With our collective efforts, we’ve picked October 30th annually to share our hearts, and adoptees from all over the world showed up for this day, and they showed out. I couldn’t be more proud to be a part of this community. The adoptee experience is unique to each of us, yet we all share the ultimate loss of our beginnings, which can impact every area of our lives. 

Photo Credit: IG: @nikki_often / Artist / Korean Adoptee

Nikki’s Tribute, “Don’t let the feeling that I’m all alone deceive me. Among the many reasons for this day, Adoptee Remembrance Day is to raise awareness about crimes committed against adoptees by adoptive parents, as well as suicide, and different kinds of loss that are experienced by everyone who is impacted by adoption.”

While the internet is overflowing with tributes from adoptees worldwide, we wanted to share a message of gratitude for everyone who participated, adopted or not. Your voice was loud, and we appreciate everyone who took the time to share something on Adoptee Remembrance Day – October 30th.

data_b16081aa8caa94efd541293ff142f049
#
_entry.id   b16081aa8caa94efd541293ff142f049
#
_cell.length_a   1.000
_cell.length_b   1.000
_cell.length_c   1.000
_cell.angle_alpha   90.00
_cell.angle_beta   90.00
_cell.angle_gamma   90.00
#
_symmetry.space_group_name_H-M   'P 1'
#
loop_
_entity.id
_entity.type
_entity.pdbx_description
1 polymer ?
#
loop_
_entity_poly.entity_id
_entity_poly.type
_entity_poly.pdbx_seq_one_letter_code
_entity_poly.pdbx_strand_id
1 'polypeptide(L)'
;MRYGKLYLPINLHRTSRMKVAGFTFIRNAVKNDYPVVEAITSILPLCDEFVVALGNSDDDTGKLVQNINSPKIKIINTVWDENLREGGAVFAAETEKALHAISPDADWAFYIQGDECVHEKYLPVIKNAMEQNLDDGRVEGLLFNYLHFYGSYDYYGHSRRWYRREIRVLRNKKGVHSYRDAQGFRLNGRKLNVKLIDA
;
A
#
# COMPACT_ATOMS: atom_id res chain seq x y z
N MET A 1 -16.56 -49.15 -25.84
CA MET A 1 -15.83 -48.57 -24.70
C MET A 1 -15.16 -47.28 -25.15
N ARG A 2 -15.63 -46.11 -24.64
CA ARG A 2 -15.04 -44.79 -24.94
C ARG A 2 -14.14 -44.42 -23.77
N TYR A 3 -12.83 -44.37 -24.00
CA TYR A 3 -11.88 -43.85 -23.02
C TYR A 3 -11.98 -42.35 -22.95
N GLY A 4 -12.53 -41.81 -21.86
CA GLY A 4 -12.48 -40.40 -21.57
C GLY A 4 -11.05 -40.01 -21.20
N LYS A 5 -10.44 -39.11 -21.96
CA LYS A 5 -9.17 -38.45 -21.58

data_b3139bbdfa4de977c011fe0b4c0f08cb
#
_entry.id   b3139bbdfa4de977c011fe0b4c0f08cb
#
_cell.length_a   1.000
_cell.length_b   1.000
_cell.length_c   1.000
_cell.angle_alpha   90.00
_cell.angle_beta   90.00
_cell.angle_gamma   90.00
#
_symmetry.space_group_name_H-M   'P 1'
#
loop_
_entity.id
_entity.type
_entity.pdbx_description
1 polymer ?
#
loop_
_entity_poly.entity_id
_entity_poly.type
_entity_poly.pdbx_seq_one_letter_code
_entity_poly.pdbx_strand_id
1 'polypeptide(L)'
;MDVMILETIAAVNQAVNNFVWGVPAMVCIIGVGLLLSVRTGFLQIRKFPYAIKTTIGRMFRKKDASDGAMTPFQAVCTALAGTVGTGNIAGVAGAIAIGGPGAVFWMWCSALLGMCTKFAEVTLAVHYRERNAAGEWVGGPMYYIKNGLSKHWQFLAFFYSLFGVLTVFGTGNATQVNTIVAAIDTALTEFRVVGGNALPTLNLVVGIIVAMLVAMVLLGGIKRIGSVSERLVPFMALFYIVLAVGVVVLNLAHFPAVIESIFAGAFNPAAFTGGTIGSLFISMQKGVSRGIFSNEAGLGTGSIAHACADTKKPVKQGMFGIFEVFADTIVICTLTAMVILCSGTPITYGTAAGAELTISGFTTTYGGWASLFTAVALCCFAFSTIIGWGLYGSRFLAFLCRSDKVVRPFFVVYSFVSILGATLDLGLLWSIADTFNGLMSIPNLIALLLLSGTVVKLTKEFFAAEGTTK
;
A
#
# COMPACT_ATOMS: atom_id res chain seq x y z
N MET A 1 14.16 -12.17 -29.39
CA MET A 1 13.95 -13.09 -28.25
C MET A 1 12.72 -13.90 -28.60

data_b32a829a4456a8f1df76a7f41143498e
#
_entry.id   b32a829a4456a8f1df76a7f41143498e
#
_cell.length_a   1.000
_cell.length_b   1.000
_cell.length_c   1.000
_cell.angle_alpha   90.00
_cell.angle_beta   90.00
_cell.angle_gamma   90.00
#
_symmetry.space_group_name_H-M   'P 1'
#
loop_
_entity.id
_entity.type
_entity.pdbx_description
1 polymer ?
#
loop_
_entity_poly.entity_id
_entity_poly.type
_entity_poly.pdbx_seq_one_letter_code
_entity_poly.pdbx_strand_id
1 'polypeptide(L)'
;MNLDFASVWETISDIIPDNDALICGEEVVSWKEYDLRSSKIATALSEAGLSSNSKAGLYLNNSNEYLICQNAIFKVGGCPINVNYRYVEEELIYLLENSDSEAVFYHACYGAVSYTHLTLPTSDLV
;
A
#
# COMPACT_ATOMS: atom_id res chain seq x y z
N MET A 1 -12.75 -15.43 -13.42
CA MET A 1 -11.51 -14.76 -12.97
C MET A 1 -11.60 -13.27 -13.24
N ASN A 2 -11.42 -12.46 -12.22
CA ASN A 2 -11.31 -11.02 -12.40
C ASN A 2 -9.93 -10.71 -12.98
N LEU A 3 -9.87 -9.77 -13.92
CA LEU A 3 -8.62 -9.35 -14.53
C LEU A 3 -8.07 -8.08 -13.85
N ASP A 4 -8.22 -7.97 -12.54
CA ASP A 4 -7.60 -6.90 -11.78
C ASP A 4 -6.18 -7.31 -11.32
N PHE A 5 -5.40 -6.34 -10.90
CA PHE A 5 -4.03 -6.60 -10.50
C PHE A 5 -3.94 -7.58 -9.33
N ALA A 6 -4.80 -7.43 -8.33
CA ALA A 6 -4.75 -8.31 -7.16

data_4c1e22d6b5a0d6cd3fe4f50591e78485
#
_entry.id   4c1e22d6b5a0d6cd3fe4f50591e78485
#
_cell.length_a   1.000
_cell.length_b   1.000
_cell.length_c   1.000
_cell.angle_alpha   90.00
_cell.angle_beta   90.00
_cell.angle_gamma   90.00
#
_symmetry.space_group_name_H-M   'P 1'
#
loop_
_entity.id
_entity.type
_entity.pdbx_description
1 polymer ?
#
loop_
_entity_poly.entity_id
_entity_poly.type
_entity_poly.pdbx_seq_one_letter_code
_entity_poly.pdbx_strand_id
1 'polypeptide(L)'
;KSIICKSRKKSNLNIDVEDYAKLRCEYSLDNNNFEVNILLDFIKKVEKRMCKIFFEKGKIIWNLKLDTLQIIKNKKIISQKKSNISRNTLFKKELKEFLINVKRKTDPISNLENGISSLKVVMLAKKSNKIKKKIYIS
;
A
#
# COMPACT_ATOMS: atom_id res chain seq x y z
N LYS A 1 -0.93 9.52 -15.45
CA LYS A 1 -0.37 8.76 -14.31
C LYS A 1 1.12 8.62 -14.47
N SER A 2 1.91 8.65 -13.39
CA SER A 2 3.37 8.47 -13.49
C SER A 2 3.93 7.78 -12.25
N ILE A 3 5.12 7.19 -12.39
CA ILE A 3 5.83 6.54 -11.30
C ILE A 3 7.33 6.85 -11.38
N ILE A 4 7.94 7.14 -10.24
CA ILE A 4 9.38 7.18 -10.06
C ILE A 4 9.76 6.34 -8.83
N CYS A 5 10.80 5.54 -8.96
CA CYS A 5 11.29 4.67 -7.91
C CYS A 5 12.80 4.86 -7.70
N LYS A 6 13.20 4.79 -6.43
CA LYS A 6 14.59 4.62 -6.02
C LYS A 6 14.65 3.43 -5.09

As the Adoptee Movement for Adoptee Remembrance Day continues to expand and grow annually around the world, more non-adoptees will learn that there is so much more to adoption than what they have come to know. Between now and then, Adoptees will continue to do outstanding work in the adoption community by raising their voices and sharing the truth about adoption. I commend each of you and appreciate you!